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When talking about the best player in the NBA, the first thought to pop up in your mind is Kobe Bryant vs. LeBron James. Everyone has bought into this matchup, as it pits the supposed two best players in the league against each other. When discussing the MVP race Bryant and James' spots are presumably set in stone at the top of the list. Is there anyone else deserving? And even if there is, how on earth could they possibly surpass these two seemingly immortal superstars?
Enter Kevin Durant. Going into the 2006-07 college basketball season he was ranked as the number two recruit behind big man Greg Oden. He went on to become the first freshman to win the player of the year award in college basketball, and decided to take his game to the next level.
Even after his record-setting season in college basketball he still was not considered the best player available in the 2007 NBA Draft, and was taken second by the Seattle Supersonics, yet again behind Greg Oden.The Sonics decided to prepare for the future by trading their two best players, Ray Allen and Rashard Lewis, for draft picks, and took fellow college All-American Jeff Green.
Durant inherited a team that went 31-51 the previous season, and would hit the ground running as the go-to guy his rookie season. He led all rookies in scoring that year, averaging 20 points per game and winning the rookie of the year award. The Sonics finished 20-62 in Durant's debut season, which was the second worst record in the league.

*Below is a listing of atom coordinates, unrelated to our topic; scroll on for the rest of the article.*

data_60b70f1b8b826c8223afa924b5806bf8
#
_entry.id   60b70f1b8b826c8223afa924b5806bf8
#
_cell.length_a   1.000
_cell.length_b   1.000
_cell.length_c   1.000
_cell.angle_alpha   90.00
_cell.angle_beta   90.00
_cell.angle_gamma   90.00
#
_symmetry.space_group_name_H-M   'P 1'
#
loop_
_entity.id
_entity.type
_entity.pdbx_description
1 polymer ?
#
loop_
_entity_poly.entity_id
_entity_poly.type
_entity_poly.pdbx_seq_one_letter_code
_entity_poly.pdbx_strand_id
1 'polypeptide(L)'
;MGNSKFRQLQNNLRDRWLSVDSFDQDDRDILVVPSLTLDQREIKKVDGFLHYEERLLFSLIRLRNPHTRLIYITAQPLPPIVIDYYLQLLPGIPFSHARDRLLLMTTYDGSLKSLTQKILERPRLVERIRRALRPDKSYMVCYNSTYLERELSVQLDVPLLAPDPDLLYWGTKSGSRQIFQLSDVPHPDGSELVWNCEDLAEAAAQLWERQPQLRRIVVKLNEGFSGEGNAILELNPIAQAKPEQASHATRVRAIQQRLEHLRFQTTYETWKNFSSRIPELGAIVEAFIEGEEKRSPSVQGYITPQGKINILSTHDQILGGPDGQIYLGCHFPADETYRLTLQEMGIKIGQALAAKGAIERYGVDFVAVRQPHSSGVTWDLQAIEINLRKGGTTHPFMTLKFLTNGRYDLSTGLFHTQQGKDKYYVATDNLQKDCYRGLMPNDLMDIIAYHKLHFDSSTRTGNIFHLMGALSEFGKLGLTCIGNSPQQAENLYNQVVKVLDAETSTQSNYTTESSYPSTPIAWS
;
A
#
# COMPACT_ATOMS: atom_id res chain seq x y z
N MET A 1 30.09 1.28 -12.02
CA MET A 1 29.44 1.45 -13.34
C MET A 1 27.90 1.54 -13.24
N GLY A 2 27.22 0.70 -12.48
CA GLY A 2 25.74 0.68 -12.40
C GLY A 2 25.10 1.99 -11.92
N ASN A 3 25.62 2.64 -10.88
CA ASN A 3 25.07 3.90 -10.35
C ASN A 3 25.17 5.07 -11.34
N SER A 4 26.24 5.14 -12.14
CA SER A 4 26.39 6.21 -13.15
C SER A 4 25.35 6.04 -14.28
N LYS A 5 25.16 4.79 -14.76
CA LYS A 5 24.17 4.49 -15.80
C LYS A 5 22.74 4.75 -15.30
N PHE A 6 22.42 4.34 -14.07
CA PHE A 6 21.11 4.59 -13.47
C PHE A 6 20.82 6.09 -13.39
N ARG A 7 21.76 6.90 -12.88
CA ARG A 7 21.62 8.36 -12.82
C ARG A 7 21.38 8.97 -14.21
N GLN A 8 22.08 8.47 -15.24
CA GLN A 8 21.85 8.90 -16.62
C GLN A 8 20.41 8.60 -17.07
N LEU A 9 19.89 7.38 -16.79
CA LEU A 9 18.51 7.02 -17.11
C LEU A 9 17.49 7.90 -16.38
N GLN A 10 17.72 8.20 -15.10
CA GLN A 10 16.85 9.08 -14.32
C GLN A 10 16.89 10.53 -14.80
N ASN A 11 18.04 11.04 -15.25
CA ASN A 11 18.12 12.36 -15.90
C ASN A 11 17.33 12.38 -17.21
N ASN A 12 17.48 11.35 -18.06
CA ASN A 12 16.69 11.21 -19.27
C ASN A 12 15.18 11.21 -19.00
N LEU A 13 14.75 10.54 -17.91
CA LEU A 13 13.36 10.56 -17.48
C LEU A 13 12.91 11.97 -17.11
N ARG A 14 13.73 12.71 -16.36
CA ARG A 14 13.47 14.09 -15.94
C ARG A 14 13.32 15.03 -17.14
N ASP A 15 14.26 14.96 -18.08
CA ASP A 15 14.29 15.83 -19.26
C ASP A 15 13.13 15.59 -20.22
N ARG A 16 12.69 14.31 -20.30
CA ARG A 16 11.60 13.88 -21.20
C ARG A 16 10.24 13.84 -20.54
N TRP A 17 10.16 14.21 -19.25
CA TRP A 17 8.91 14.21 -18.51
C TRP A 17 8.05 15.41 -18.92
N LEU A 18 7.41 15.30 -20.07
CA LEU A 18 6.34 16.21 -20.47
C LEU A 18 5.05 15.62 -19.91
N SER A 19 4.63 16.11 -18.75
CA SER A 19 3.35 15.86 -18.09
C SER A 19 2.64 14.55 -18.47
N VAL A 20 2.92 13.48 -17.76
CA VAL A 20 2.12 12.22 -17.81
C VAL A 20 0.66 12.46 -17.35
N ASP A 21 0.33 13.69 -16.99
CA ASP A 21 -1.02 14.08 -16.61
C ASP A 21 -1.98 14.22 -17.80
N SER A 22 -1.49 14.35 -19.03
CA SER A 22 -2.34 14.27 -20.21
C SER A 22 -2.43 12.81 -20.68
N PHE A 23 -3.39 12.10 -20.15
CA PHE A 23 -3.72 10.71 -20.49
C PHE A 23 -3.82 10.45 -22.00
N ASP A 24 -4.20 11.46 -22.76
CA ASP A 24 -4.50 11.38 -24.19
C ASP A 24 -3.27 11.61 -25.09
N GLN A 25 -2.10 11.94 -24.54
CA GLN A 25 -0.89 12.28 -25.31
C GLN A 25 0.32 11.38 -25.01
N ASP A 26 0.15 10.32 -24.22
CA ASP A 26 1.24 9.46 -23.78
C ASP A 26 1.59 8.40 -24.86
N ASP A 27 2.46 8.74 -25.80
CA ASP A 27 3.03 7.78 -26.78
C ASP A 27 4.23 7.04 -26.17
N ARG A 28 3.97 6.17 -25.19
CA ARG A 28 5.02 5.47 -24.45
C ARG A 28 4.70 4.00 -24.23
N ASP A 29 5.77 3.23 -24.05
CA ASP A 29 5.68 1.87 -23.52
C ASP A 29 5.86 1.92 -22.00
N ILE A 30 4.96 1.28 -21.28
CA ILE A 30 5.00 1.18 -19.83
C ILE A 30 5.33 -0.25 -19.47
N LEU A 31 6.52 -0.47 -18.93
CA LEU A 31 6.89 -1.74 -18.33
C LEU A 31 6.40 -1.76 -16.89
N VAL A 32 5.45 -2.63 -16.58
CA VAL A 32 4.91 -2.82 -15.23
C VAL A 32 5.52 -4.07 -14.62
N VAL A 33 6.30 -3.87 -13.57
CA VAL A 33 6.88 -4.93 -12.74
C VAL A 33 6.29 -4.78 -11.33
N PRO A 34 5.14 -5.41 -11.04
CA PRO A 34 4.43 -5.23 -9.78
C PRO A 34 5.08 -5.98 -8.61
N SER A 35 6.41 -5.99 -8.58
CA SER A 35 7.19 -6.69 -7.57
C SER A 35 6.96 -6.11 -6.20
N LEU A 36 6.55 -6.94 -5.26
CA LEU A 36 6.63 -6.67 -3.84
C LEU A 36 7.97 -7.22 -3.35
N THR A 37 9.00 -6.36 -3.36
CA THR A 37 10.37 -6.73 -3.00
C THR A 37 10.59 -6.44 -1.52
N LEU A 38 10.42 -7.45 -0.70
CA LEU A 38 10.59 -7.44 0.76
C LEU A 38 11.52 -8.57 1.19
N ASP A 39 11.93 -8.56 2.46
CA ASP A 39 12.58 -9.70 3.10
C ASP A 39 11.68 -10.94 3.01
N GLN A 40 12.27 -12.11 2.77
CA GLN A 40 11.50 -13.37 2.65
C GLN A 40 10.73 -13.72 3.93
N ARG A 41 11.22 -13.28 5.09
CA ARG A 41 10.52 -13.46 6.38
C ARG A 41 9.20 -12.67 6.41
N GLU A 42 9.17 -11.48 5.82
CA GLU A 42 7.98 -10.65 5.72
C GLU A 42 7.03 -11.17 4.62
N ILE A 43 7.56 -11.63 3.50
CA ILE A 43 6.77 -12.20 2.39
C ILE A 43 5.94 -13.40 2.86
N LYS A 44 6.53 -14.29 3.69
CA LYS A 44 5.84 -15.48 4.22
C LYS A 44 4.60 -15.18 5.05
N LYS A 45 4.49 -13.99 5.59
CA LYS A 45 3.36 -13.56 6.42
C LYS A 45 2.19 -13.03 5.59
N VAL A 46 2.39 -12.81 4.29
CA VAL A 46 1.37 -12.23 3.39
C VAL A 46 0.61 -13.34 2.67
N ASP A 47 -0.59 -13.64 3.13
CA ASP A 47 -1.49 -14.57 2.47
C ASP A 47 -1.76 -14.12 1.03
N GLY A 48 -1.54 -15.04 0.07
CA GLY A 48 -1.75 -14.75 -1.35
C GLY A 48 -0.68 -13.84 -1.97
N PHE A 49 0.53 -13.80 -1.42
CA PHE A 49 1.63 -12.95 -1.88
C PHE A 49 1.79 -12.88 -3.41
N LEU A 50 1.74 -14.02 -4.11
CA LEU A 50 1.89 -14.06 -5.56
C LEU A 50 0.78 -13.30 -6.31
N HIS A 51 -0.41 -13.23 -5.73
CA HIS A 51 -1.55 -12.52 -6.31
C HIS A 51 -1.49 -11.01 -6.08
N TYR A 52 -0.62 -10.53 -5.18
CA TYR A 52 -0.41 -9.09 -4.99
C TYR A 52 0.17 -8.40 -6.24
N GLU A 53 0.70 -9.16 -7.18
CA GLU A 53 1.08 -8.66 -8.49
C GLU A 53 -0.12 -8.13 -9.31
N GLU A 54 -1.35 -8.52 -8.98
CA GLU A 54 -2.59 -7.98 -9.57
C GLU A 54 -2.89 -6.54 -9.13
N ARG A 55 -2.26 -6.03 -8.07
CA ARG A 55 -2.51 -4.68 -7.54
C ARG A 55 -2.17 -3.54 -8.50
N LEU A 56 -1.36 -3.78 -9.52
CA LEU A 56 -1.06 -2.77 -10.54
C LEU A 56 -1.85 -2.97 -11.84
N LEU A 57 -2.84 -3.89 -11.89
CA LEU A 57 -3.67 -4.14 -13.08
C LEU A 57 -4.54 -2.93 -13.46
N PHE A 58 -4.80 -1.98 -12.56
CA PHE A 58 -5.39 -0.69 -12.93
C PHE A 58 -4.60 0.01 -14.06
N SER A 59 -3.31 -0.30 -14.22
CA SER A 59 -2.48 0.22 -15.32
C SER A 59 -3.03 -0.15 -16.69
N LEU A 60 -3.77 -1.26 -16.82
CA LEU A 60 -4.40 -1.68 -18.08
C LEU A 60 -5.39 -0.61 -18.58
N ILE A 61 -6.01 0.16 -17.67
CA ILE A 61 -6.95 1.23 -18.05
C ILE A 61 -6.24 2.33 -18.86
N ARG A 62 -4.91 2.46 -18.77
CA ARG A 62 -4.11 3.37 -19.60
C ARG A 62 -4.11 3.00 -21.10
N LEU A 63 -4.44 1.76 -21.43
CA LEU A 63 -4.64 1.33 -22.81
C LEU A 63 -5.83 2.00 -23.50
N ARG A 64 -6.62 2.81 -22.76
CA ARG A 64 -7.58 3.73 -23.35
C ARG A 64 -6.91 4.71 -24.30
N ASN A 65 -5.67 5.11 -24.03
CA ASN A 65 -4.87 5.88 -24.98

Durant's sophomore season was just as rough as his rookie season. The Sonics decided to move to the state of Oklahoma, and were renamed the Oklahoma City Thunder. They drafted point guard Russell Westbrook fourth overall, in hope of giving Durant some much needed help, and his scoring average jumped up to 25 points per game. The Thunder finished 23-59, although this time it was only the fourth worst record in the NBA.
By this time as Durant entered his third season in the NBA the Thunder weren't even as much as an afterthought in the minds of NBA analysts, but third time's the charm, right?
They were starting to get the pieces together, but people questioned whether or not Durant could carry a team as young and inexperienced as the Thunder. Many "experts" said that the Thunder's time would come, but this was not the year. The talent and depth in the Western Conference was just too strong, and the Thunder would return to their role of cellar-dweller.
The Thunder won their first two games of the season, and took the defending champion Lakers to overtime in just the fourth game of the season. Even though they lost, they showed they had what it took to become a threat in the Western Conference this season.
They now sit at 37-24, good enough for the sixth seed in the Western Conference playoffs if they started today. The Thunder are also doing well away from home, with a 18-13 record on the road, the true sign of a "veteran" and experienced team.
Durant is averaging nearly 30 points per game, barely trailing LeBron for the scoring title. He became only the third player over the last thirty years to score 25 points or more in 25 consecutive games.
In less than three years he has almost single-handedly transformed the worst NBA franchise into a playoff team, and a championship contender at that. Kevin Durant's name may not be LeBron James or Kobe Bryant, but he is quickly showing that he is the "Most Valuable Player" in the NBA.
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